I’m still not sure where to go. I have very little desire to seek out a church anymore. But I do want to focus more on my relationship with Christ. The best thing I can think to do is to make it a goal to read the Bible in its entirety this year. I’ve quite a bit, though it’s been some time. But I’ve never truly read the entire Bible. On one hand, it’s a “just see if I can do it,” sort of thing. On the other, you can’t get that much of God’s Word and not find some good in it.
Cook more. Over Christmas I baked Snickerdoodles with Luke, and baked a Pecan Pie at Mom’s house. I realized it’s something I really like to do. Not good at it. But enjoy it and it’s something I can share with others. I want to try new recipes. Taste things I remember from years ago, and also some things I’ve never even had! The process of measuring, mixing, and baking, just feels very therapeutic.
Get organized. Almost the entire year I feel like work was just flying by the seat of my pants. I want to set some boundries. I do a lot of things at work, and that ends up meaning that the work is never done when it’s time to leave. I am only one person. I know I’m good at what I do. But much like the church discussion from earlier. There’s only so much I can give. My goal is to structure my day. Leave that structure able to be flexible, but dedicate time every day to one of the many things I have to do. Show, Sales, Production. Find out what I can REALLY get done in a day. Be flexible. And when I can’t get it all done, start finding people who are as good, or probably even better than me and give them an opportunity to knock it out of the park. I struggle with that last part, because I’m not the manager that gives out raises. But I feel like I was always given my raises in my job, because I was always willing to do more without asking for more. Suppose I should expect the same from others.
Write more. This is such a great place to vent. To decompress and really parse out my experiences. Just writing all this has been useful. Doing so on a regular basis I think could be huge for my mental health. It strengthens my convictions. It helps me articulate better in normal conversation. It’s just a good muscle to flex. Being a bit more contemplative and to off load many of these thoughts I think can really help. Of course it takes time. Time that could and perhaps should be spent doing other things. I just have to believe that the value of it in the long run is worth the investment in time it takes now.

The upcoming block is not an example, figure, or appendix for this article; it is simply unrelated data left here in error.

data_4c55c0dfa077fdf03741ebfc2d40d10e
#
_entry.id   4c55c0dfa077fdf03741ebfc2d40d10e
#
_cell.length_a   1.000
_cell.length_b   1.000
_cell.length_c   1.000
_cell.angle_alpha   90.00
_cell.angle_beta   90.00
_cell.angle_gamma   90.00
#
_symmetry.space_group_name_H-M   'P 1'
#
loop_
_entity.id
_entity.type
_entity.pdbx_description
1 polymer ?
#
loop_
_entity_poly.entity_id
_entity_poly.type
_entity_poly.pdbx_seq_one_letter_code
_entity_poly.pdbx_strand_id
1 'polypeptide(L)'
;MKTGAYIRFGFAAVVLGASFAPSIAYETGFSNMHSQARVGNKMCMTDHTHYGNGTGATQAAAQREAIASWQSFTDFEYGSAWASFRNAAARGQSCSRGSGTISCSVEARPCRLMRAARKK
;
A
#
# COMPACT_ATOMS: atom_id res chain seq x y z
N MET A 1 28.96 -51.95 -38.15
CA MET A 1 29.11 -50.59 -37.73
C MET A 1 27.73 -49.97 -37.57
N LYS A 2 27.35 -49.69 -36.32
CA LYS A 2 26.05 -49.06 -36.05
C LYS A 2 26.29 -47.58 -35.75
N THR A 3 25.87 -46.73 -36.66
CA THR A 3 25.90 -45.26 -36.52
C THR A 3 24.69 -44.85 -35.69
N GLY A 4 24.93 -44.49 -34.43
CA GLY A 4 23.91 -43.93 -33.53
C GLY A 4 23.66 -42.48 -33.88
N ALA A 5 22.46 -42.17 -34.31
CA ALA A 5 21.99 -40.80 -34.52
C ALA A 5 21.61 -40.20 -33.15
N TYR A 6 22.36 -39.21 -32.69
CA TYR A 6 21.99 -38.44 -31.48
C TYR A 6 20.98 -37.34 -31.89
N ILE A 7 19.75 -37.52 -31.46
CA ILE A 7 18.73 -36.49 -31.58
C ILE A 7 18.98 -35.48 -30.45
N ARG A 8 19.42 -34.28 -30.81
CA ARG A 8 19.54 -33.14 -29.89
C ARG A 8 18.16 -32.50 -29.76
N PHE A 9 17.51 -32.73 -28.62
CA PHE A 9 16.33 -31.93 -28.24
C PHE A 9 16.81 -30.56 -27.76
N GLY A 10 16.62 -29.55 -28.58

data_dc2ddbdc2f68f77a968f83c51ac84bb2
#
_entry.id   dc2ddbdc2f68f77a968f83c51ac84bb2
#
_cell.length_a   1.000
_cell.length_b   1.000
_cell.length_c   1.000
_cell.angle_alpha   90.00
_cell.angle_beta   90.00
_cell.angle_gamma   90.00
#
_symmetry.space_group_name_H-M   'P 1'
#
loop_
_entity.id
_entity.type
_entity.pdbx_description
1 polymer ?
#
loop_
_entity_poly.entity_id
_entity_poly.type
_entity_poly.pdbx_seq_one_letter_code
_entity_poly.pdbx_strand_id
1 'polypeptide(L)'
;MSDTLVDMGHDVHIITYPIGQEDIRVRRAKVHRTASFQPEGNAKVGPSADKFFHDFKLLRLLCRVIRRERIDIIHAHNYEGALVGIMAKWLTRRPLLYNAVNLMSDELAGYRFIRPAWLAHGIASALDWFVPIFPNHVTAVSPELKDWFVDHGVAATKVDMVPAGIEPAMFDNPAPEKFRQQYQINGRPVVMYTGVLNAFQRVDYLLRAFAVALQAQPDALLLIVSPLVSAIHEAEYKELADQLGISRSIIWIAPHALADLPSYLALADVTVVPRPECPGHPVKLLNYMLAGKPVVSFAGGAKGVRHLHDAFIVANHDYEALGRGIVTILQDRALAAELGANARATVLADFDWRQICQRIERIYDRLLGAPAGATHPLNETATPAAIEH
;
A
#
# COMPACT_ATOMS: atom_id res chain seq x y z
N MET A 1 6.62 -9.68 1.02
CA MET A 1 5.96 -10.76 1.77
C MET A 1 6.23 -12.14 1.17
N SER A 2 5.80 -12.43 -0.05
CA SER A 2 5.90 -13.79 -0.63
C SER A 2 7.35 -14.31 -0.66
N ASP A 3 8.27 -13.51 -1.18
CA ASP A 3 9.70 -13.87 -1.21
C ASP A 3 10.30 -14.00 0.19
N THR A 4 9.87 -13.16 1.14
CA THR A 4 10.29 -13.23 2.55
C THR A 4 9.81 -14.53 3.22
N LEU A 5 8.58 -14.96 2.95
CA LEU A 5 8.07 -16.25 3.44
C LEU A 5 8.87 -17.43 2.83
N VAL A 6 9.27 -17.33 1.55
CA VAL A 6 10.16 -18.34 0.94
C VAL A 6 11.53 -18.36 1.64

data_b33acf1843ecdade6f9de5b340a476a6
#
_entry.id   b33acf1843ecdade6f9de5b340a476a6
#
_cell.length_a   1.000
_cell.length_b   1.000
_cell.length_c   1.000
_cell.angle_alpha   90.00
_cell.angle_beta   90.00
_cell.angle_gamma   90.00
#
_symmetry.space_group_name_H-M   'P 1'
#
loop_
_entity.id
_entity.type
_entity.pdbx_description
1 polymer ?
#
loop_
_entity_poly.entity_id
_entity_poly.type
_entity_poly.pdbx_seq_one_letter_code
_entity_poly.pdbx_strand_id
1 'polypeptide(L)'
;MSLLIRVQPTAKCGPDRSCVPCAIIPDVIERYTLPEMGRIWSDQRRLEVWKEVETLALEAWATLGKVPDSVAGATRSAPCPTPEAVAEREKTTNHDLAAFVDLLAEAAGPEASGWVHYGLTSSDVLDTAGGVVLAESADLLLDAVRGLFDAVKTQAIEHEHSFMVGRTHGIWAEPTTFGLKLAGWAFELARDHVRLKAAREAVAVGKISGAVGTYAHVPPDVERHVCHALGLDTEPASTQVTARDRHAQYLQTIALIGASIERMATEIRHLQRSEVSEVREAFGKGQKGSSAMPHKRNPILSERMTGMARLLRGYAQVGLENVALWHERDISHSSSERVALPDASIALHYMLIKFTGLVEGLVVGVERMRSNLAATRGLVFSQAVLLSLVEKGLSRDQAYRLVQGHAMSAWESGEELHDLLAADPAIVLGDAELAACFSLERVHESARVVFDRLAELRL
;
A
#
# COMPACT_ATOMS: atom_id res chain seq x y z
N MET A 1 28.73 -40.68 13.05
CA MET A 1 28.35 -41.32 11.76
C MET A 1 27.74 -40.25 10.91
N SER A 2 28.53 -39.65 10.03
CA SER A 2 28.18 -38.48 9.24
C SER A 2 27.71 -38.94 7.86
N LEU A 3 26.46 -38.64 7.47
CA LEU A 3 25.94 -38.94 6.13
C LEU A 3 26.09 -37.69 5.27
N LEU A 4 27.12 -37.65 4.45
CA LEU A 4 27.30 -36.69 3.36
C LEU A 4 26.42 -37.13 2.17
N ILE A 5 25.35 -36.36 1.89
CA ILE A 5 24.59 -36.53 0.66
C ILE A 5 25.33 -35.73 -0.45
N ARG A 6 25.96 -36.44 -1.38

That’s probably enough. I don’t want to get too carried away or nothing will change anyway. It’s hard. Hard to focus on what you really want to do when the rest of the world is screaming so loudly what it think you should do. Who cares. Who really freaking cares. Suck it world. I’m taking my life back.
I like stuff. You know things. All the great advice for being happy though tells you not to put value into things, but rather put your value into experiences. For me though, “things” tie me to those experiences.
Sure, it’s fun to get new stuff. I enjoy it as much as the next person. But I really like old stuff. Things that have a story. Things that bring back memories. It’s not about the monetary value of the stuff. When I’m gone, and no one cares about the stories anymore, all of my old stuff will just be junk. And by the same line of thought, I don’t expect anyone else beside me to consider my stuff anything other than junk. But let me tell you, I really enjoyed some old junk this past weekend.
Early summer in 1999 I quit my job at the IGA. I worked all through the school year every year, and when summer came, I’d quit and soak up the long days with my friends Bob, Bef, Biebs, Chris and my girlfriend at the time, Andrea. Ingalls, KS was far from the cure for teenage boredom. So our cars and trucks gave us the freedom to break free of the predictable monotony of Ingalls and escape to things that at least by comparison were more interesting. We would spend nights and evenings fishing out at Dwyre’s sandpit, or Norb’s pond. We’d drive to Garden to see a movie, or head to battle hill for an all night paintball battle.
Our good times were very much manufactured on the fly. I remember one afternoon Bef in his 68 GMC and me in the 79 Caprice headed out to the Ingalls Airport and decided we were going to drag race each other there on the runway. We rolled down the windows, lined up even with each other, and hit the gas! The reluctant roar of both engines were followed by slow lurches forward, but all that mattered was who was going least slowest. I don’t remember who won that race. But I do remember one of the guys who worked at the airport running towards us out of the hangar shaking his fist and screaming something that I couldn’t quite make out over the roar of $30 worth of cherry bomb mufflers.